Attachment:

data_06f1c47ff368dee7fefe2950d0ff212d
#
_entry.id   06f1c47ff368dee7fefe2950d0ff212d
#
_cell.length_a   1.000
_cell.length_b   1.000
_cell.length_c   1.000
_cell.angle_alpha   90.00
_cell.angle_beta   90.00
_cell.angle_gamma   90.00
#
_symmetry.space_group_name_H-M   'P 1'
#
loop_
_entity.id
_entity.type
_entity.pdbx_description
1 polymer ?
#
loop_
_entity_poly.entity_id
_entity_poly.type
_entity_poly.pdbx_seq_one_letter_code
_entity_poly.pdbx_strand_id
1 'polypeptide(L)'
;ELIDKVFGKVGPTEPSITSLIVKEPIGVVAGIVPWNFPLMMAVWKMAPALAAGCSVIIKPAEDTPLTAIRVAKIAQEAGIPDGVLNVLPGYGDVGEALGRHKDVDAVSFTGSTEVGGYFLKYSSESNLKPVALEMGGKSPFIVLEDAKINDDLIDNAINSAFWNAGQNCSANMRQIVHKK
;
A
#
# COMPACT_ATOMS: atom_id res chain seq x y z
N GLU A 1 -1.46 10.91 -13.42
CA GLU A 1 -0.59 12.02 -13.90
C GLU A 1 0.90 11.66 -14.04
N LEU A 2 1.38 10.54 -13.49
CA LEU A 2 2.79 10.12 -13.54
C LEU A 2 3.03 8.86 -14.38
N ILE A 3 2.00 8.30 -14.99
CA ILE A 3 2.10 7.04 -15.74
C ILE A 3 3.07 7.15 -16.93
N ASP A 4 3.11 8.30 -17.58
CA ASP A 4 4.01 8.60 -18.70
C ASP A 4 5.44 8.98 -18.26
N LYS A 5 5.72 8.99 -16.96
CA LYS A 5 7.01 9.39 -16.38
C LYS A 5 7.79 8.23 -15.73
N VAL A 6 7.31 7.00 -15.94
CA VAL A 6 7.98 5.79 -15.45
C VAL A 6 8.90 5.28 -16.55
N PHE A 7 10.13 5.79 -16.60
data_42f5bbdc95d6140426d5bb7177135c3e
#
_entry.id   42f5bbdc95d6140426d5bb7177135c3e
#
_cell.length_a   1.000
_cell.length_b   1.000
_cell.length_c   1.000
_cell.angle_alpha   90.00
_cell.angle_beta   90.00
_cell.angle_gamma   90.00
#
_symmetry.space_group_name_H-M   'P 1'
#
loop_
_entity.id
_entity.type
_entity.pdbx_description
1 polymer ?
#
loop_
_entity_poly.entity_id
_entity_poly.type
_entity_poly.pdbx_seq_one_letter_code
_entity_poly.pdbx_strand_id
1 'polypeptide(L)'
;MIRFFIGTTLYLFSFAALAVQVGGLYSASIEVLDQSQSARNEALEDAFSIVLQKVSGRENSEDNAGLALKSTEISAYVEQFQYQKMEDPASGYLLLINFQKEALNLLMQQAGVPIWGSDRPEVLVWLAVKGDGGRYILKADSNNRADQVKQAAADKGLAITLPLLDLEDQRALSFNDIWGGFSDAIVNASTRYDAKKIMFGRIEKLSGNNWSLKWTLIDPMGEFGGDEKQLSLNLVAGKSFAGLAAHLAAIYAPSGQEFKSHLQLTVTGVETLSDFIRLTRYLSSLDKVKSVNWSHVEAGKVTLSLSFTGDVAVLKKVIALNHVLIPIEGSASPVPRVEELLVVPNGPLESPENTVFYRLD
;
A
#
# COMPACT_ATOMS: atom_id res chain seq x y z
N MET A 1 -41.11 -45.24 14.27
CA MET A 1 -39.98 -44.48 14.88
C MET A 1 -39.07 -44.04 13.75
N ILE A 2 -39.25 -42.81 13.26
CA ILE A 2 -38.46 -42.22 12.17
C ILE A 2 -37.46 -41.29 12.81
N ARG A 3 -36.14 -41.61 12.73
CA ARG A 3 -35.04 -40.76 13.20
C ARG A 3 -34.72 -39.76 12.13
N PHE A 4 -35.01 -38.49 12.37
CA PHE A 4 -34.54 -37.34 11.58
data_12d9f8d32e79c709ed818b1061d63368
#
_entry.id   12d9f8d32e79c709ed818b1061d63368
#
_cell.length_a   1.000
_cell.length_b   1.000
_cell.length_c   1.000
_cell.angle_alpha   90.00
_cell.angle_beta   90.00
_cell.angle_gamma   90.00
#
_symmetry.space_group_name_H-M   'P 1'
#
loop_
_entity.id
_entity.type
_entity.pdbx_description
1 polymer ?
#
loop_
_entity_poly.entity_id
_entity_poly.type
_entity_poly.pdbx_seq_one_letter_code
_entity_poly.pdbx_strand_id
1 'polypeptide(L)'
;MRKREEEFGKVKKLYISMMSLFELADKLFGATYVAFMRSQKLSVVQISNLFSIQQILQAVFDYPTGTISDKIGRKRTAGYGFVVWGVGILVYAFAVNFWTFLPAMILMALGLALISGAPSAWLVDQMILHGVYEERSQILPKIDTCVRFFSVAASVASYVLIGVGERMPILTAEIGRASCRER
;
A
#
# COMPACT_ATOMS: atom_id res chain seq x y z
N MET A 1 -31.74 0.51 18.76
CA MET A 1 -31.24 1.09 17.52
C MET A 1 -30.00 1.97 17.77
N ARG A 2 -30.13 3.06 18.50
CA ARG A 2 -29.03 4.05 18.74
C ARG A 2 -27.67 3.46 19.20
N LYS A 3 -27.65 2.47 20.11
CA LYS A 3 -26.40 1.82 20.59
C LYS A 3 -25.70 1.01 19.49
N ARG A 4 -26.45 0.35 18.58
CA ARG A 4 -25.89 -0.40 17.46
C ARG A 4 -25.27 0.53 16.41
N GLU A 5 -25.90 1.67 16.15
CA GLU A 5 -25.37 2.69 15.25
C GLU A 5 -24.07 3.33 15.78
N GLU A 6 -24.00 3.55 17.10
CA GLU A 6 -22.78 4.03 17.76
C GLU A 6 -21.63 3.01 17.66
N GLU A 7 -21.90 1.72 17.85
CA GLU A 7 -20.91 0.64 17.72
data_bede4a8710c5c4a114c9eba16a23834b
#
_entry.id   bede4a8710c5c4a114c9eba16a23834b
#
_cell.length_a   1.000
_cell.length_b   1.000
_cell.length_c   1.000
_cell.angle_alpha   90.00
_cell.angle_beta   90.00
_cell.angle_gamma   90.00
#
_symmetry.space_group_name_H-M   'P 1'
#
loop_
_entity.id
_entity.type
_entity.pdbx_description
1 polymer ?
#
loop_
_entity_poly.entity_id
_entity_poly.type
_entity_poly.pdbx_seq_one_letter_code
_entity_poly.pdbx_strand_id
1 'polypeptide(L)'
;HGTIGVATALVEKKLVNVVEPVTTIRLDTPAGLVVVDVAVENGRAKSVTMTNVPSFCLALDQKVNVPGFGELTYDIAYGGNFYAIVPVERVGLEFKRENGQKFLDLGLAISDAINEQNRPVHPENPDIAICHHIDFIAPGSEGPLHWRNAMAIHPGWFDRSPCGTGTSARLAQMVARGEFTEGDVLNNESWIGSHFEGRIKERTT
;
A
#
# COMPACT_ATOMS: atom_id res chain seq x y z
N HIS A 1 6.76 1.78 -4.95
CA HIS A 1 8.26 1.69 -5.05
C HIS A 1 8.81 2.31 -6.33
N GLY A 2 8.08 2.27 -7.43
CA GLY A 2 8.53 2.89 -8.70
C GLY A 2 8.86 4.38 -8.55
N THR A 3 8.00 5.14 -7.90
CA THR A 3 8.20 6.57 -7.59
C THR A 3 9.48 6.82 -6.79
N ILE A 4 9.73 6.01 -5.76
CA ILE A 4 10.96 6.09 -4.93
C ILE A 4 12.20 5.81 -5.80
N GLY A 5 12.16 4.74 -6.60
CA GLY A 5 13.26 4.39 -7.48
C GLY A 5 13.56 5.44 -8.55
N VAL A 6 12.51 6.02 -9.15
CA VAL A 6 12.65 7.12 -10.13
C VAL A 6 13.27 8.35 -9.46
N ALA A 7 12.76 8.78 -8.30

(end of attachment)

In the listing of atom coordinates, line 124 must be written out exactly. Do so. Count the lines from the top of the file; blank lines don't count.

N ARG A 2 -30.13 3.06 18.50